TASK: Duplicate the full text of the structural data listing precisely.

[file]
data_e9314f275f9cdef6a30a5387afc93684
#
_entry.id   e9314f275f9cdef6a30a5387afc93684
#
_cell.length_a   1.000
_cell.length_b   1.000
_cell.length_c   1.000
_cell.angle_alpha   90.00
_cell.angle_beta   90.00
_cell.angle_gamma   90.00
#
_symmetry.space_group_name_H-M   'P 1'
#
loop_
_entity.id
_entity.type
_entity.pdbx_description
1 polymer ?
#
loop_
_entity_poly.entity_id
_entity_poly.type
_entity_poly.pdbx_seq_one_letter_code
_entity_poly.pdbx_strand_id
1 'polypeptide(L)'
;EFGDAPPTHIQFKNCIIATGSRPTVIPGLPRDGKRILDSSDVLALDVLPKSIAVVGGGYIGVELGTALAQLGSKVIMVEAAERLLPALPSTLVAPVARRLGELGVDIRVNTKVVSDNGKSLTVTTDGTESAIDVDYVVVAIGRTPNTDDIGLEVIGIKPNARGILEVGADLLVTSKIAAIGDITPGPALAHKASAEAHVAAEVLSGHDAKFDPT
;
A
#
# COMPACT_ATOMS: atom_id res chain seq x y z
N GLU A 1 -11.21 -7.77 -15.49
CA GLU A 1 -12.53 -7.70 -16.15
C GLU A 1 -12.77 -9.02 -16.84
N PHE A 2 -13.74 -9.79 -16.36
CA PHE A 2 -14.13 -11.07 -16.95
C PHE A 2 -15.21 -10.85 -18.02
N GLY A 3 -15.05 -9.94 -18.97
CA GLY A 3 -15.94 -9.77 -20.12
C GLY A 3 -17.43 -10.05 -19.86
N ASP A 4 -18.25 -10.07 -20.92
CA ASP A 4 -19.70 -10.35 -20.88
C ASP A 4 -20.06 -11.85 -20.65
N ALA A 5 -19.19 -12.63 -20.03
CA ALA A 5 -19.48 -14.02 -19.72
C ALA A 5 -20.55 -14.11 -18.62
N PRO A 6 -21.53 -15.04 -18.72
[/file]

data_e9314f275f9cdef6a30a5387afc93684
#
_entry.id   e9314f275f9cdef6a30a5387afc93684
#
_cell.length_a   1.000
_cell.length_b   1.000
_cell.length_c   1.000
_cell.angle_alpha   90.00
_cell.angle_beta   90.00
_cell.angle_gamma   90.00
#
_symmetry.space_group_name_H-M   'P 1'
#
loop_
_entity.id
_entity.type
_entity.pdbx_description
1 polymer ?
#
loop_
_entity_poly.entity_id
_entity_poly.type
_entity_poly.pdbx_seq_one_letter_code
_entity_poly.pdbx_strand_id
1 'polypeptide(L)'
;EFGDAPPTHIQFKNCIIATGSRPTVIPGLPRDGKRILDSSDVLALDVLPKSIAVVGGGYIGVELGTALAQLGSKVIMVEAAERLLPALPSTLVAPVARRLGELGVDIRVNTKVVSDNGKSLTVTTDGTESAIDVDYVVVAIGRTPNTDDIGLEVIGIKPNARGILEVGADLLVTSKIAAIGDITPGPALAHKASAEAHVAAEVLSGHDAKFDPT
;
A
#
# COMPACT_ATOMS: atom_id res chain seq x y z
N GLU A 1 -11.21 -7.77 -15.49
CA GLU A 1 -12.53 -7.70 -16.15
C GLU A 1 -12.77 -9.02 -16.84
N PHE A 2 -13.74 -9.79 -16.36
CA PHE A 2 -14.13 -11.07 -16.95
C PHE A 2 -15.21 -10.85 -18.02
N GLY A 3 -15.05 -9.94 -18.97
CA GLY A 3 -15.94 -9.77 -20.12
C GLY A 3 -17.43 -10.05 -19.86
N ASP A 4 -18.25 -10.07 -20.92
CA ASP A 4 -19.70 -10.35 -20.88
C ASP A 4 -20.06 -11.85 -20.65
N ALA A 5 -19.19 -12.63 -20.03
CA ALA A 5 -19.48 -14.02 -19.72
C ALA A 5 -20.55 -14.11 -18.62
N PRO A 6 -21.53 -15.04 -18.72